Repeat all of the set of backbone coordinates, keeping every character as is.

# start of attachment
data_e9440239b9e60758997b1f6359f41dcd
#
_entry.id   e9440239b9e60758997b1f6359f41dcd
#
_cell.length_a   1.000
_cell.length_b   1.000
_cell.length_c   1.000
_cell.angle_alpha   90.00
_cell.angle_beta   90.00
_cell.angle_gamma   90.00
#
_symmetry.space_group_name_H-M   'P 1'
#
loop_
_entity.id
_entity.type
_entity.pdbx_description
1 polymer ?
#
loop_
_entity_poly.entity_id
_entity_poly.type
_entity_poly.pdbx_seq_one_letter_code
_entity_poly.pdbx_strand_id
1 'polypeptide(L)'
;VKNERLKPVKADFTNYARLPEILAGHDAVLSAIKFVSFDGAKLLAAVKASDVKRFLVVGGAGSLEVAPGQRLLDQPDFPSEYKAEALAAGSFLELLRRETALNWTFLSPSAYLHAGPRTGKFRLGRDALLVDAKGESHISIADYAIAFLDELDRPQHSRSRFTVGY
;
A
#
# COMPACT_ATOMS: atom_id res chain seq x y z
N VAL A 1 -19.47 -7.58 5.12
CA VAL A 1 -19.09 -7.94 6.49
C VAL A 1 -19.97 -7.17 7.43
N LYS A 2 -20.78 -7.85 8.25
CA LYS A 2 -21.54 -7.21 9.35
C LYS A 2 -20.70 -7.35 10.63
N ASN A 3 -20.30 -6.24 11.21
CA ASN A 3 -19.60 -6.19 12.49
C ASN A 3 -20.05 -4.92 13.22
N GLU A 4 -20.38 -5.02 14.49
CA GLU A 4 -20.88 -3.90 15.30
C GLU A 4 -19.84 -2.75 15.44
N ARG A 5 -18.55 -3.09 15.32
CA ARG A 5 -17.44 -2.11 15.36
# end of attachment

data_e9440239b9e60758997b1f6359f41dcd
#
_entry.id   e9440239b9e60758997b1f6359f41dcd
#
_cell.length_a   1.000
_cell.length_b   1.000
_cell.length_c   1.000
_cell.angle_alpha   90.00
_cell.angle_beta   90.00
_cell.angle_gamma   90.00
#
_symmetry.space_group_name_H-M   'P 1'
#
loop_
_entity.id
_entity.type
_entity.pdbx_description
1 polymer ?
#
loop_
_entity_poly.entity_id
_entity_poly.type
_entity_poly.pdbx_seq_one_letter_code
_entity_poly.pdbx_strand_id
1 'polypeptide(L)'
;VKNERLKPVKADFTNYARLPEILAGHDAVLSAIKFVSFDGAKLLAAVKASDVKRFLVVGGAGSLEVAPGQRLLDQPDFPSEYKAEALAAGSFLELLRRETALNWTFLSPSAYLHAGPRTGKFRLGRDALLVDAKGESHISIADYAIAFLDELDRPQHSRSRFTVGY
;
A
#
# COMPACT_ATOMS: atom_id res chain seq x y z
N VAL A 1 -19.47 -7.58 5.12
CA VAL A 1 -19.09 -7.94 6.49
C VAL A 1 -19.97 -7.17 7.43
N LYS A 2 -20.78 -7.85 8.25
CA LYS A 2 -21.54 -7.21 9.35
C LYS A 2 -20.70 -7.35 10.63
N ASN A 3 -20.30 -6.24 11.21
CA ASN A 3 -19.60 -6.19 12.49
C ASN A 3 -20.05 -4.92 13.22
N GLU A 4 -20.38 -5.02 14.49
CA GLU A 4 -20.88 -3.90 15.30
C GLU A 4 -19.84 -2.75 15.44
N ARG A 5 -18.55 -3.09 15.32
CA ARG A 5 -17.44 -2.11 15.36